To Gary: interesting idea, but hard to reconcile with the apparent recency of the words. OED2’s first cite for shirtlifter is from 1966 — though it’s from a book on Australian English, which suggests that the word must have been around for a while before. But I’d be surprised if you could track it back even to the 1940s.

    But thank you, Gary, for framing your comment as a tentative suggestion, rather than as a bald assertion. For most people, the road leads very quickly from speculation to conviction.

  6. Ciaran McHale Says:

    Perhaps “shirt-lifting” is an abbreviation of “nightshirt-lifting”. A nightshirt is worn without trousers (and, I’m guessing, often without underpants) so lifting the nightshirt would be sufficient to provide access to one’s genitals or backside.

  7. arnoldzwicky Says:

    A correspondent suggests in e-mail that shirt-lifting in the sexual sense could have originated from a practice of lifting a man’s shirt up in back (to fuck him from behind). My correspondent reports that he sometimes playfully lifts his partner’s shirt this way, after which his partner (in mock scorn) charges my correspondent with being a shirt-lifter and my correspondent (in mock horror) vehemently denies the charge. Games couples play.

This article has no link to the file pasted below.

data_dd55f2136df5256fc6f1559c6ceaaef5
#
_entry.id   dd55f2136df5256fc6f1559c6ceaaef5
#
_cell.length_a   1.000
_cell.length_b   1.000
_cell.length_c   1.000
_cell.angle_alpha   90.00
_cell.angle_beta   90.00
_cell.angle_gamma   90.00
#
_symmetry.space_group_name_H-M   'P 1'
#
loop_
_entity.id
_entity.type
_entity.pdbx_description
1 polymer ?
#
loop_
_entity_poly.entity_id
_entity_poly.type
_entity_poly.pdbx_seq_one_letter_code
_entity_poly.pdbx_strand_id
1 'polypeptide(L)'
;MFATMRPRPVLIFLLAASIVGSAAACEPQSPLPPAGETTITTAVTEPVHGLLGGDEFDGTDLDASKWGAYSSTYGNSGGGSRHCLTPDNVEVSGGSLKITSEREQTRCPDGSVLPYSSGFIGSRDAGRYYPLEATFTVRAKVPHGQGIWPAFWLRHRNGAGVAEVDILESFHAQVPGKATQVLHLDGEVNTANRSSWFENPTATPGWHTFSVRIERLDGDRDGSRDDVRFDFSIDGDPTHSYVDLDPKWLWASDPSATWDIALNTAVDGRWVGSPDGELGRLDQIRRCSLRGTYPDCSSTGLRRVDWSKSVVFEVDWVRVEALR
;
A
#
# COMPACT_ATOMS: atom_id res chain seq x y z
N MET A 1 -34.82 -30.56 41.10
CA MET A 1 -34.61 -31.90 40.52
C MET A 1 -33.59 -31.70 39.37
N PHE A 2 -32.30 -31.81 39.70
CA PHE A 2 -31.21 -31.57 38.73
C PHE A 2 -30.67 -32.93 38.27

8. Pants-lower « Arnold Zwicky’s Blog Says:

    […] By arnoldzwicky Having posted on the back-formed verb shirt-lift a while ago — a verb based on the synthetic compounds […]

  9. DEFINE “SCRIMMAGE T-SHIRT” « Arnold Zwicky's Blog Says:

    […] 2. Homoerotic coding. The model’s body is presented in such a heavily sexualized way, I just don’t know where to start. The guy comes not from the real world, but from Gayland (see the shirt-lifting discussion here). […]

  10. Collage essays: from concealment to display « Arnold Zwicky's Blog Says:

    […] posted one of the collage essays in my piece on shirt-lifing a while […]

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  12. Update: an endnote on shirt-lifting « Arnold Zwicky's Blog Says:

    […] By arnold zwicky We’ve seen the display of shirt-lifting with sexual intent (explored here with some examples mostly from men’s underwear ads having gay men as their target audience; […]

  13. Underwear gods « Arnold Zwicky's Blog Says:

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  14. Annals of anatomical vocabulary « Arnold Zwicky's Blog Says:

    […] illustration, with some shirt-lifting thrown in to accentuate the man’s […]

  15. LOLcats and captions « Arnold Zwicky's Blog Says:

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  16. Homactu « Arnold Zwicky's Blog Says: